Why Your Parked Car Becomes Excessively Hot Inside And How To Solve It

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Why Your Parked Car Becomes Excessively Hot Inside And How To Solve It

When it's hot outdoors, getting into a car that's been parked directly in the sun for hours has never been a pleasant experience. Who wants to be welcomed with a hot car interior riddled with little hazards? When in a hurry, you may park your car in the direct sunlight, rather than finding a parking space with a shade. But what happens next may scare you! When you park your car under direct sunlight, it can be excessively hot inside in a few minutes! You may wonder what are the exact reasons behind it. Well, if that’s your concern, you have come to the right place to know about it. In this blog, you will find the culprits that cause the problem and some tips on how to prevent your car interior from getting extremely hot.

Why does the interior of a car that has been parked in the sun seem so much warmer?

The “greenhouse effect” is to blame. You've probably heard of the greenhouse effect, which describes how the Earth's atmosphere retains heat, allowing our planet to support life. On a hot day, the greenhouse effect also explains why a car seems like an oven. The heat of the sun enters a car through the windows as well as the windshield and becomes trapped within, raising the temperature inside. Sunlight that enters the car via the windows and windshield is primarily absorbed by the inside surfaces, such as seats, carpets, and the dashboard, and then reflected back to the air as heat. Visible radiation is clear to glass, but heat radiation is not and thus, is trapped by the glass. Heat energy, which has longer wavelengths than visible light, cannot penetrate through glass. So the heat is not reflected back through the glass, which acts as an efficient radiation insulator, and the inside temperature of the car can increase above the outside temperature because radiation is entering but not leaving. The temperature rise is greatest in the first 15-30 minutes after a vehicle is left parked in the sun.

heat trapped inside a car

How To Keep Your Parked Car Cool

Below are some tips on how you can keep your parked car cool:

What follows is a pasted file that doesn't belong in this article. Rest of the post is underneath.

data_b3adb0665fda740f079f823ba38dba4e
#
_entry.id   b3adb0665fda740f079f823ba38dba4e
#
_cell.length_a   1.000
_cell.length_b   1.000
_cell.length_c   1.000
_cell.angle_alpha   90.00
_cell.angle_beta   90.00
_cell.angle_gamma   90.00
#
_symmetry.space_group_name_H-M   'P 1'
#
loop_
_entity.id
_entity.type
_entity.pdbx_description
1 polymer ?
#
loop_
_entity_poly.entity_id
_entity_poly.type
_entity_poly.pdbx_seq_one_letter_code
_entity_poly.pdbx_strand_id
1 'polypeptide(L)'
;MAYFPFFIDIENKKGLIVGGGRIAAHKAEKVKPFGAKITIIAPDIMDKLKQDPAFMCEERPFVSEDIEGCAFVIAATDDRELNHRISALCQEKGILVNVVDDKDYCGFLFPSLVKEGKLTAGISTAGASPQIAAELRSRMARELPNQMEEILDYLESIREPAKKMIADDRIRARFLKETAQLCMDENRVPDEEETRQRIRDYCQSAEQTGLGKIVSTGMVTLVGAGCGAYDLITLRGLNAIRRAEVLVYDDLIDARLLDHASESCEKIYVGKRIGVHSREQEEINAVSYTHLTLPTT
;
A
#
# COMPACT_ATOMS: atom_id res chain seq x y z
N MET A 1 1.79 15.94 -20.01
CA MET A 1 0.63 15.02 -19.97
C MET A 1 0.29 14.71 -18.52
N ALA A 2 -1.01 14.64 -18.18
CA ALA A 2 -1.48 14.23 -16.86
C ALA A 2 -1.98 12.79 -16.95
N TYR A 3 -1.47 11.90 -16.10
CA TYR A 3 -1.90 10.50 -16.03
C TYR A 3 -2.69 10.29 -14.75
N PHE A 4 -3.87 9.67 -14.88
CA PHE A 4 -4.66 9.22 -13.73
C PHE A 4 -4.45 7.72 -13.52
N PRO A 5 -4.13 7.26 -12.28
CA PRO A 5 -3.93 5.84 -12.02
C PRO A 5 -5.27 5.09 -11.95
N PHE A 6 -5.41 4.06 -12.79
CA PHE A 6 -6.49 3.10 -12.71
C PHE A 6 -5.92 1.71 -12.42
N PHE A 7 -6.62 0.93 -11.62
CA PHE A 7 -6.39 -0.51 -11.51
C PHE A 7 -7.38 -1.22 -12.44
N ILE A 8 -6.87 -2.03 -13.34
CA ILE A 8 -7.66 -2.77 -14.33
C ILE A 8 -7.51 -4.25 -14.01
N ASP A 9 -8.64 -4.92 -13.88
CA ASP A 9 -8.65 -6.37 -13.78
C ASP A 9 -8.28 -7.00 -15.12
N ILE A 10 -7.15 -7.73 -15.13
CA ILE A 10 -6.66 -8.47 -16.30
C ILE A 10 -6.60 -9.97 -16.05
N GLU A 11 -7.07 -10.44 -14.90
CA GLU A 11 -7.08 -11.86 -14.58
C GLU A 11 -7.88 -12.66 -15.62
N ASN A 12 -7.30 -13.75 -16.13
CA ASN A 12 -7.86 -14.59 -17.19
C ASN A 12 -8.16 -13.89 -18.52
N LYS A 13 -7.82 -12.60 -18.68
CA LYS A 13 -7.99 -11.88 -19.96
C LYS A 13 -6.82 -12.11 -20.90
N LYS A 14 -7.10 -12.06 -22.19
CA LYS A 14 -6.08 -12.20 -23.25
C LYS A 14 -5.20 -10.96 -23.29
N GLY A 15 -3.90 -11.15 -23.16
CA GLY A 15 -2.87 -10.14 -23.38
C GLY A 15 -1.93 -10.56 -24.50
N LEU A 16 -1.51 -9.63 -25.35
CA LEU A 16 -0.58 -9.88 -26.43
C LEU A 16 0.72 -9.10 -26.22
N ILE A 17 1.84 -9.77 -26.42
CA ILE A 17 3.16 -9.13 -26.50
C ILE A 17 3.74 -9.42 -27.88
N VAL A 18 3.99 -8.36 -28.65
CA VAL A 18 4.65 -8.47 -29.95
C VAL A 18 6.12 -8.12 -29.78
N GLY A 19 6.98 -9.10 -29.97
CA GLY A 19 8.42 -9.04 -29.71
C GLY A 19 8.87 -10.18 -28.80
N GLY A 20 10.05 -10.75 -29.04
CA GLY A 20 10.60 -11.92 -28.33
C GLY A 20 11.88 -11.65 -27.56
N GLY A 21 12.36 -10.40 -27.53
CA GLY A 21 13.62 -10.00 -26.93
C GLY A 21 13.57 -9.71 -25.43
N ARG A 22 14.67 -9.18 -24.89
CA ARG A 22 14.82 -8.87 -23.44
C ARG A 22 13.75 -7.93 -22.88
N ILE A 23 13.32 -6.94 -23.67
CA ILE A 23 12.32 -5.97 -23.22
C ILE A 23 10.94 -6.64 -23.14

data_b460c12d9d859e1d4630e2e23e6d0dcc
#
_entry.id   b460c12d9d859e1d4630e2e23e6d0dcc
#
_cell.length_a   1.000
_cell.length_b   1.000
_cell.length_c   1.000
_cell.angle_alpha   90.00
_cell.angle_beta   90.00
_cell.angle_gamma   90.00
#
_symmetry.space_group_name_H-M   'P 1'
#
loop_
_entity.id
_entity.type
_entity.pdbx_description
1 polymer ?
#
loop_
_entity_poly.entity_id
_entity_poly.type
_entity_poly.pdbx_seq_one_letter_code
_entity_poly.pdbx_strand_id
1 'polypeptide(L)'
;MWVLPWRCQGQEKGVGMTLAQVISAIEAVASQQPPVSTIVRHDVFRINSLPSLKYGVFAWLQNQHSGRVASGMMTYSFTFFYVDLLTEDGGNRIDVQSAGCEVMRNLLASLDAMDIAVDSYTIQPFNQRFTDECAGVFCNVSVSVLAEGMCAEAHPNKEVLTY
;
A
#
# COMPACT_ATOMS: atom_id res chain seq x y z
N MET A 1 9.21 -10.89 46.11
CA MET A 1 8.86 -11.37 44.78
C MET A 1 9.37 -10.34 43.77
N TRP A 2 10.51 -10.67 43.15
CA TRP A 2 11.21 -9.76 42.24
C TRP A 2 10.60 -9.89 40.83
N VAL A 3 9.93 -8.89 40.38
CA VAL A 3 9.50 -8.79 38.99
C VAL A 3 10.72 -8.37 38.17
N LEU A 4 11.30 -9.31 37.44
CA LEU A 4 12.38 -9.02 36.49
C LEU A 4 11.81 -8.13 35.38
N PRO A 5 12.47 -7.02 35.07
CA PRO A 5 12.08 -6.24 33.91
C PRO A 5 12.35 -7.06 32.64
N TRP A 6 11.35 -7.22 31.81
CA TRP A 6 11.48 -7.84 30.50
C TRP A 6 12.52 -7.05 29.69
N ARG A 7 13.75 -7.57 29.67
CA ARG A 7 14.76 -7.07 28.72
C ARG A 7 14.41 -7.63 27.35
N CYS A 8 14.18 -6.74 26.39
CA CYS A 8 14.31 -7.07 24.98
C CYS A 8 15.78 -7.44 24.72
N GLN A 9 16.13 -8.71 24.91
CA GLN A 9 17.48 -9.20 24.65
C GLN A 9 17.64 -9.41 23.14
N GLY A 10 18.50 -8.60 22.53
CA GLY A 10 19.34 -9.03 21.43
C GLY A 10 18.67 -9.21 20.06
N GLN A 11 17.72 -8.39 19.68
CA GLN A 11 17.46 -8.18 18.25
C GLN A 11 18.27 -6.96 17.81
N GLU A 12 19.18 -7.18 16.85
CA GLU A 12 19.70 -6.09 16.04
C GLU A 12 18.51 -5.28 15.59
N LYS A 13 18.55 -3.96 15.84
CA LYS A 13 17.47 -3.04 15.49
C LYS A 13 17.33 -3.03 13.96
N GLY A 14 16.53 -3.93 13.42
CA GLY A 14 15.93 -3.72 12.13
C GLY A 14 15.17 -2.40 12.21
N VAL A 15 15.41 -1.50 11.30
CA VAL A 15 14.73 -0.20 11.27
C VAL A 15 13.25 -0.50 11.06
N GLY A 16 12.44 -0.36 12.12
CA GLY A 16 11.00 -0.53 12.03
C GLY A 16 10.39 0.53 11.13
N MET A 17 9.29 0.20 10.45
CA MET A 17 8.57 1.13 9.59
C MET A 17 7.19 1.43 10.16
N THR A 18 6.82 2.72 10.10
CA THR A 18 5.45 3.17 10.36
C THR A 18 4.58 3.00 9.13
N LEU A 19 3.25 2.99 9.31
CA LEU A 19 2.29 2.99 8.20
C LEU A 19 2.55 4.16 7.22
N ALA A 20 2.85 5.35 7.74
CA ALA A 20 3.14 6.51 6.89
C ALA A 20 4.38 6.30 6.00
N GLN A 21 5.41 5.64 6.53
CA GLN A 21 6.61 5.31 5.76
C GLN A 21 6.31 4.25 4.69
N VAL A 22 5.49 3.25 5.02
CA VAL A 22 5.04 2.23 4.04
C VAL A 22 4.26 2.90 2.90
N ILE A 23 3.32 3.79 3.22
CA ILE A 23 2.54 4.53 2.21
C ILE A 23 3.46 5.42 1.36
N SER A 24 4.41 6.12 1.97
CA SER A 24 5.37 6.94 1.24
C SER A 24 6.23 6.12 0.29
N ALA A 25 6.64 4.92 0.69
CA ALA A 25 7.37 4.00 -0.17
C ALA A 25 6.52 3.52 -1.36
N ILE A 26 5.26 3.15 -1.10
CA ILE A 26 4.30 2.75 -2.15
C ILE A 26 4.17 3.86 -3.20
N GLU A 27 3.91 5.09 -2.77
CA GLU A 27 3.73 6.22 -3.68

Use Car Windshield Sunshade

A windshield sunshade is one of the best methods to protect your car's front cabin from extreme heat and UV radiation. When you park your car in the sun, the dashboard and steering wheel are exposed to direct sunlight. This might damage the dashboard and steering wheel. They may even fracture and lose their luster as a result of the heat.

Using a windshield sunshade may help you significantly reduce the amount of sunshine and rays entering your car and provide adequate protection to the front side of your vehicle. There is also a rear windshield sunshade available that you may use to cover your car's back interior.

Use Window Sunshades

Having window shades on your car is useful since you can never be certain that you will locate a shaded or covered spot to park in. There are low-cost window coverings available that you can quickly install on your car's windows to block the majority of the sun's rays. These shades will keep your interior from becoming overheated, while also protecting it from the harmful effects of the sun. They aid in the reduction of a significant amount of heat within the vehicle. Another advantage of these window shades is that, unlike windshields shades, these can be used while driving.

Park Under Shades

You can tell the difference in temperature between the shade and the sun and so can your car. Avoid exposing the vehicle to very hot temperatures. Parking in the shade not only keeps your car cool but may also help your car last longer.

car parked under shade

Leave The Windows Slightly Open

Closed windows trap hot air, and the glass acts as a conductor, helping to heat up the enclosed room. Allow some air to escape by keeping your windows slightly open, if possible. It should serve as a natural coolant from the inside out of the car.

Leave The Windows Slightly Open

Tint Your Car Windows

Many people are wondering if tinting windows might help reduce heat. The experts' short and simple response is YES. Window tints restrict the thermal rays that allow sunshine to enter through and produce heat inside the car. As a result, window tint reduces heat while allowing natural light to get through by blocking specific wavelengths. However, you should review your local laws about the percentage of tinting that may be applied to your car's glass.

Tint Car Windows